The Bordeaux fine wines classification system is fascinating and has a rich history, and thanks to the French Emporer, it remains the most revered wine in the world.
Even if wine from Bordeaux isn’t within the classifications, it can still be a remarkable wine to drink. The classification system is a way to showcase the finest wines produced in this region of France, which is what makes Bordeaux fine wines so investable and collectable.
The classification system was created in 1855 by Emperor Napoleon III for his Exposition Universelle de Paris. He wanted to showcase the region’s fine wines to visitors from around the globe. There are now thousands of winemakers, of whom fifty are said to be world class.
Why are fine wines classified at all?
Bordeaux is in its own class, just the same as Champagne, Cognac or Burgundy. These incredible examples of exquisite libations are considered the finest of the finest, just the same as foods are protected from different regions across the globe.
There are five official Bordeaux classifications, and they are:
- The 1855 classification – Medoc & Graves
- The 1855 classification – Sauternes and Barsac
- The 1955 Saint-Émilion classification
- The 1959 Graves classification
- The Crus Bourgeois du Médoc classification
- The Crus Artisans du Médoc classification
You may well be thinking that there are actually six mentioned above, and you are correct. However, two are from the same year and appellation, so technically, there are five, according to the official Bordeaux website.
THE BORDEAUX FINE WINE CLASSIFICATION CATEGORIES
The 1855 Left Bank classification wines include five categories which are:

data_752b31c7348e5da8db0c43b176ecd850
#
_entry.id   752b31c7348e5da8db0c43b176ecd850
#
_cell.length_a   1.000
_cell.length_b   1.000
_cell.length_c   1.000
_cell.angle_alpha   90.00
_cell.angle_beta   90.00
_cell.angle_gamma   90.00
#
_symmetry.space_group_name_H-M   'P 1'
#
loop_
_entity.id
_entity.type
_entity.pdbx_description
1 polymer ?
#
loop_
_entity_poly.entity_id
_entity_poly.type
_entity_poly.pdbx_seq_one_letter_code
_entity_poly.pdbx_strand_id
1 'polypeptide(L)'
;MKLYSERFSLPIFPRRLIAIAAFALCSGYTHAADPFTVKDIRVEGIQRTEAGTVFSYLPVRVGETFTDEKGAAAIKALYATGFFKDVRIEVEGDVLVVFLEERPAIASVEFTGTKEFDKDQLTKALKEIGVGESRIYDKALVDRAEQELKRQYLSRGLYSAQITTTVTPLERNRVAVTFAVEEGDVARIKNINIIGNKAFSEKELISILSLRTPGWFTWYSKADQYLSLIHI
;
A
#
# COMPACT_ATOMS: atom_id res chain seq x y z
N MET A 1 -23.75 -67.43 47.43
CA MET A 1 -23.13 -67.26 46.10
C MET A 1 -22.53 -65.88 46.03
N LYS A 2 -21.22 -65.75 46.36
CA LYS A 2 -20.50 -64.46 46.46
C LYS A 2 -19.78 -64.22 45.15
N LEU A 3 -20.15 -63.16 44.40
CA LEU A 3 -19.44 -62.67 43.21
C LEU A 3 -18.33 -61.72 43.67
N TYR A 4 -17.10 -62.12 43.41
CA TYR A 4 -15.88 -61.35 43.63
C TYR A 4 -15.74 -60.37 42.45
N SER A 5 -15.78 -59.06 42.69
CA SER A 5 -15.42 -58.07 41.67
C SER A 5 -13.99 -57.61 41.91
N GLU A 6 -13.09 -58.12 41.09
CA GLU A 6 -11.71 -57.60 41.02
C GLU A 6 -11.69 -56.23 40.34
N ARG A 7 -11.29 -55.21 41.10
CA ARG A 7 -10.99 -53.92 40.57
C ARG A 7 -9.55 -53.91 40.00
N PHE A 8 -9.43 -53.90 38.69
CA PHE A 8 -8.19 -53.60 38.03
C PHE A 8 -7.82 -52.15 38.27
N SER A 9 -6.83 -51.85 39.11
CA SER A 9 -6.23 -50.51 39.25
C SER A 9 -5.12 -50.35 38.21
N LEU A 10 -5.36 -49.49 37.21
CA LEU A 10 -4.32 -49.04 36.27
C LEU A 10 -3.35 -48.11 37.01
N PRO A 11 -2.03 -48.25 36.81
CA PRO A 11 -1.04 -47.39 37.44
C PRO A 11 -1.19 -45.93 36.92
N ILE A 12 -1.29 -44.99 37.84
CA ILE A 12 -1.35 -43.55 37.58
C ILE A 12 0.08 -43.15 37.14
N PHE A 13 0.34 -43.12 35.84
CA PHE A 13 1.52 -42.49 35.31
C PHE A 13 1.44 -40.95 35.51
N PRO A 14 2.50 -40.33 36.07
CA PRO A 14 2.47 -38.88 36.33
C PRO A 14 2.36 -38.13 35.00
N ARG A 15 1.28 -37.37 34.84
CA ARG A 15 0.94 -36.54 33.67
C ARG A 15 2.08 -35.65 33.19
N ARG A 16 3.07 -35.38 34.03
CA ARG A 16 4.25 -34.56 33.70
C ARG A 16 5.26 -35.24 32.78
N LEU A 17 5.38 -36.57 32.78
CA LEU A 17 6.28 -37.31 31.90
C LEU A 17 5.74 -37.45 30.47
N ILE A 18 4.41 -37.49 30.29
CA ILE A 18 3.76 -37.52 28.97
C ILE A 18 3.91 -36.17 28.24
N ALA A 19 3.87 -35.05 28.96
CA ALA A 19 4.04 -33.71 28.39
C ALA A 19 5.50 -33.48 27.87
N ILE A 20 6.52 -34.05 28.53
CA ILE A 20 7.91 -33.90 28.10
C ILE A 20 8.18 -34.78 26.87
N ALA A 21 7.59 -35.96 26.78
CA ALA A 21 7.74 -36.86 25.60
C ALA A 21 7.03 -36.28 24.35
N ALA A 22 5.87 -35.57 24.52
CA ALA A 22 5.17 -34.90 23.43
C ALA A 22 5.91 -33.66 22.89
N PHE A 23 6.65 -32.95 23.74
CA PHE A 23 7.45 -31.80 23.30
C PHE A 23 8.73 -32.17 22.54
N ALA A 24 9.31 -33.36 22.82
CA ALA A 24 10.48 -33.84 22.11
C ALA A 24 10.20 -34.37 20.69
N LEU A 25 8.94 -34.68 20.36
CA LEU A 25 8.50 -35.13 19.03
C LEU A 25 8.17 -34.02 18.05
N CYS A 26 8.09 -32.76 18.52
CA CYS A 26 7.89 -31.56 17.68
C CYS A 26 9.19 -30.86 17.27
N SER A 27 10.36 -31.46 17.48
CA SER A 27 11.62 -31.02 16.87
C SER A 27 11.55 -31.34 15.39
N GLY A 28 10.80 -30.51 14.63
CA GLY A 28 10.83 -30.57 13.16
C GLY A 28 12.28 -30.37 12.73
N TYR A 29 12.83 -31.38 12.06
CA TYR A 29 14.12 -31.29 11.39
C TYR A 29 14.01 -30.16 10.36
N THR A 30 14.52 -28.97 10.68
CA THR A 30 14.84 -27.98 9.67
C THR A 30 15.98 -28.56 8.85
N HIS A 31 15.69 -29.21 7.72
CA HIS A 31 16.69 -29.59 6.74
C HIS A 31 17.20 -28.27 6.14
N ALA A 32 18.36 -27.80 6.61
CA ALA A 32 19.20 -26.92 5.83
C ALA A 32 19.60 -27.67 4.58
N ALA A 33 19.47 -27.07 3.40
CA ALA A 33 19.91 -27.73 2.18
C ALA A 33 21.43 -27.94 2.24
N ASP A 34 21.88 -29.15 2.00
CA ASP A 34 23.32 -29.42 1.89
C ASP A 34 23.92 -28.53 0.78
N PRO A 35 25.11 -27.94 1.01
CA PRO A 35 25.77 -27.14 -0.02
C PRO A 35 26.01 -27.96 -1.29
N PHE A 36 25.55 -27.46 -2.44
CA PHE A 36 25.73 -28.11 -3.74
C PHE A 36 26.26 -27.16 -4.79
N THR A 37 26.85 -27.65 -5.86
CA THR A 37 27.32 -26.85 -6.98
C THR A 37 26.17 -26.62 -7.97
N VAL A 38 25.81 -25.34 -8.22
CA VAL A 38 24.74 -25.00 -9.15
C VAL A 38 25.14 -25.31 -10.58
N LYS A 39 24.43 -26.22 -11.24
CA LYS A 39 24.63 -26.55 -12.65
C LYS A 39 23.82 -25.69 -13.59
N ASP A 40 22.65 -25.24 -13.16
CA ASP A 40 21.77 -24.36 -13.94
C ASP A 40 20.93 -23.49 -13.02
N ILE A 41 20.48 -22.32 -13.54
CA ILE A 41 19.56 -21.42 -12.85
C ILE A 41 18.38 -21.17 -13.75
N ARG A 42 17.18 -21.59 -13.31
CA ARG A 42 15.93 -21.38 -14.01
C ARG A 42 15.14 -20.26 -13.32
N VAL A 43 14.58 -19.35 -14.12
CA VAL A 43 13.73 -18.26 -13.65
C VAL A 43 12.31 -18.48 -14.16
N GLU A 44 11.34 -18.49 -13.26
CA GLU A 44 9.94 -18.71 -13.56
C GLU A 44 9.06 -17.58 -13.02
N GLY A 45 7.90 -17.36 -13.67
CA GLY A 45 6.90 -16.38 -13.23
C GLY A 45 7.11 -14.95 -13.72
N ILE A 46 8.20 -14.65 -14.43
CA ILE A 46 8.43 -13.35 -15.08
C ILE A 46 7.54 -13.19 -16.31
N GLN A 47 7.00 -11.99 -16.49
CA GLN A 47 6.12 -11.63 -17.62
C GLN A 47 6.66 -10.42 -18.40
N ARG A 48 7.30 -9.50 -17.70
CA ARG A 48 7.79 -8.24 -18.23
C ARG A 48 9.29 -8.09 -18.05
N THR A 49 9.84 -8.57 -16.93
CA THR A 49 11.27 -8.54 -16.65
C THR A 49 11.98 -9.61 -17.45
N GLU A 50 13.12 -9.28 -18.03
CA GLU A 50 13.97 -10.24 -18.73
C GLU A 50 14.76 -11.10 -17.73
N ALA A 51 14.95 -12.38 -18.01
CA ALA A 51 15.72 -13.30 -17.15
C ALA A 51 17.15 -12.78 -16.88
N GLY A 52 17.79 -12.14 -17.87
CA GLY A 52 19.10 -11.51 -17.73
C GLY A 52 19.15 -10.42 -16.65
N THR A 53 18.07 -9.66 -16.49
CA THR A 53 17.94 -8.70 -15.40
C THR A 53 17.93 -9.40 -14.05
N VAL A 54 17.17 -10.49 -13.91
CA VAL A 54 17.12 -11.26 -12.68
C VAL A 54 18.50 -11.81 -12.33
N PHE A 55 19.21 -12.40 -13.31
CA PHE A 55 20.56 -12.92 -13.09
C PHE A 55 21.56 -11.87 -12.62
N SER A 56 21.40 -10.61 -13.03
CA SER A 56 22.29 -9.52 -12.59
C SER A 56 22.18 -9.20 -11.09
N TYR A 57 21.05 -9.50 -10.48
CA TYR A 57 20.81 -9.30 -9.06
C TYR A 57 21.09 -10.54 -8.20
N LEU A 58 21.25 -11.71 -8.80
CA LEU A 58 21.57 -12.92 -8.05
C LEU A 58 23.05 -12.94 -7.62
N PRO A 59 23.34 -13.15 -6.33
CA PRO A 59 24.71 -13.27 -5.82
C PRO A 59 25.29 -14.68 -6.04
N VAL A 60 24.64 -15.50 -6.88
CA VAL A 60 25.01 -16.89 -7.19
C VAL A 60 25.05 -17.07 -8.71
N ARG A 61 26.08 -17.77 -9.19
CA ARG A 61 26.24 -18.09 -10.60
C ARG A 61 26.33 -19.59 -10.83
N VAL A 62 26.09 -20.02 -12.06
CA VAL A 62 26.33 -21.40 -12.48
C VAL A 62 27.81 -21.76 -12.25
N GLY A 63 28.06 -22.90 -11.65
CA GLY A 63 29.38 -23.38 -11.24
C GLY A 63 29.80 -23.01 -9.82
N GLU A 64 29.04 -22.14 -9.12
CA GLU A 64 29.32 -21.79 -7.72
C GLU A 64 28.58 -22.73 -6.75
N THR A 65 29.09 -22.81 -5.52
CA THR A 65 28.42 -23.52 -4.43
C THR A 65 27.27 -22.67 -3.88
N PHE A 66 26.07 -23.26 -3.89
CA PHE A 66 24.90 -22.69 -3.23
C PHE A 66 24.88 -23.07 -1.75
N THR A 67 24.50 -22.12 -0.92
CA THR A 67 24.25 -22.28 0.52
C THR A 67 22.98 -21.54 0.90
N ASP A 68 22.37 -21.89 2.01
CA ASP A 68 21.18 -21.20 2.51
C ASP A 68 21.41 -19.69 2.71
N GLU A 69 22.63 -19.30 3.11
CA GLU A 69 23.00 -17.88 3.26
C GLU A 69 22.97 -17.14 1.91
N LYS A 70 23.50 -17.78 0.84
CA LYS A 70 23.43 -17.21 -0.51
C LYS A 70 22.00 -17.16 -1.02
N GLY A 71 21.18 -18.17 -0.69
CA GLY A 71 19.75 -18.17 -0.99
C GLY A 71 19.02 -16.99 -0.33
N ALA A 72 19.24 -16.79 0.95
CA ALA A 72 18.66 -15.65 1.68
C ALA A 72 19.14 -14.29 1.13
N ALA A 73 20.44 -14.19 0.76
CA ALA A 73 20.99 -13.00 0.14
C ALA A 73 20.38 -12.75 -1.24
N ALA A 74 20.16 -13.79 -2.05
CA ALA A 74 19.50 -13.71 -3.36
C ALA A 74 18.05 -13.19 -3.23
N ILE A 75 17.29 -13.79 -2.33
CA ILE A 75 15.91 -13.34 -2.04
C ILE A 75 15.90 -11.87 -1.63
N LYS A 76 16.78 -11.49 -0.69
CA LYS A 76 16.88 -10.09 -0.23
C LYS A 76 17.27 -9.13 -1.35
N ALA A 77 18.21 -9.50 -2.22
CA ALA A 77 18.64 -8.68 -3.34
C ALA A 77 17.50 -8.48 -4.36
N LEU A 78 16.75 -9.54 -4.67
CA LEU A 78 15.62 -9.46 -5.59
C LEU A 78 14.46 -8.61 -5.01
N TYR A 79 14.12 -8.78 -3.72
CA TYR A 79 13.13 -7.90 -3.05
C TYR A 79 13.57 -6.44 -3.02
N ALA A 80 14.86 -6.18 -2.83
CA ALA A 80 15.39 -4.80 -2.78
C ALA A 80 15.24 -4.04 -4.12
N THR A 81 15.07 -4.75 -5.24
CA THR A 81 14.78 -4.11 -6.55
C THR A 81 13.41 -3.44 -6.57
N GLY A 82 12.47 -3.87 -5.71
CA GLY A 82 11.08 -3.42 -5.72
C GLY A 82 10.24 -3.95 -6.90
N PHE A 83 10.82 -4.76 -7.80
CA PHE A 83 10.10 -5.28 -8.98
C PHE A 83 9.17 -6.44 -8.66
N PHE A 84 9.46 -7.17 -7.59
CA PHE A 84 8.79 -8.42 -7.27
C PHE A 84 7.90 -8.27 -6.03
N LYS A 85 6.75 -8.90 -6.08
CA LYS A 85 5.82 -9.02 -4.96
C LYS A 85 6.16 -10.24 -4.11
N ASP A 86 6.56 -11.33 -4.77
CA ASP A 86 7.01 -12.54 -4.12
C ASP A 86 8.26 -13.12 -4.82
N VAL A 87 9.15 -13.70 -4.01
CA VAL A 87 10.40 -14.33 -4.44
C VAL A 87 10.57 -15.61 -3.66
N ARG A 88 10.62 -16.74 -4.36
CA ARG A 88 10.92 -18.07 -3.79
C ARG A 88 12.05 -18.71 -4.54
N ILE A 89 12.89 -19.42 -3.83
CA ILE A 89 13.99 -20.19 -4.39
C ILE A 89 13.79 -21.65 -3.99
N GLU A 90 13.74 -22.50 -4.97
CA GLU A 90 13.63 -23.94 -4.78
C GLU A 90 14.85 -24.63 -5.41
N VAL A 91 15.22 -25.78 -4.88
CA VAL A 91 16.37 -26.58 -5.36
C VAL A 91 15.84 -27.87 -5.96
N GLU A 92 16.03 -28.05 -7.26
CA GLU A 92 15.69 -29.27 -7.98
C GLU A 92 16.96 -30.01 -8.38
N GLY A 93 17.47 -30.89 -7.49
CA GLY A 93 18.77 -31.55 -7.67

- Premier Cru
- Deuxiemes Cru
- Troisiemes Cru
- Quatrieme Cru
- Cinquiemes Cru
The Left Bank of Bordeaux boasts over 200 châteaux which are classified as Cru Bourgois and produce some of the finest wines in the world, including Grand Cru and Grand Cru Classe, which suggest the highest quality wines from the region.
WHY IS THERE A LEFT BANK AND A RIGHT BANK IN BORDEAUX?
The two winemaking regions in Bordeaux are two sides of an estuary and two rivers situated on the west coast of France. The rivers Dordogne and Garonne divide the region creating the Right Bank, which is to the north and right of the Gironde and the region below is known as the left bank.
The different areas mean there are differences in terroir, and therefore, they each produce different styles of wine.
Right Bank wines are mainly Merlot balanced with a little Cabernet. Left Bank wines tend to mainly be Cabernet Sauvignon with a little Merlot.
WHICH GRAPE VARIETIES COME FROM BORDEAUX?
- Cabernet Sauvignon
- Cabernet Franc
- Petit Verdot
- Sauvignon Blanc
NEW BORDEAUX WINE GRAPES
January 2021 saw the national appellation body of France (INAO) approve the use of six new grape varieties in Bordeaux to try and help combat climate change. Not all appellations are in a position to use them, so they will mostly be used in Côtes de Bordeaux, Bordeaux Supérieur, Entre-deux-Mers and AOC Bordeaux wines.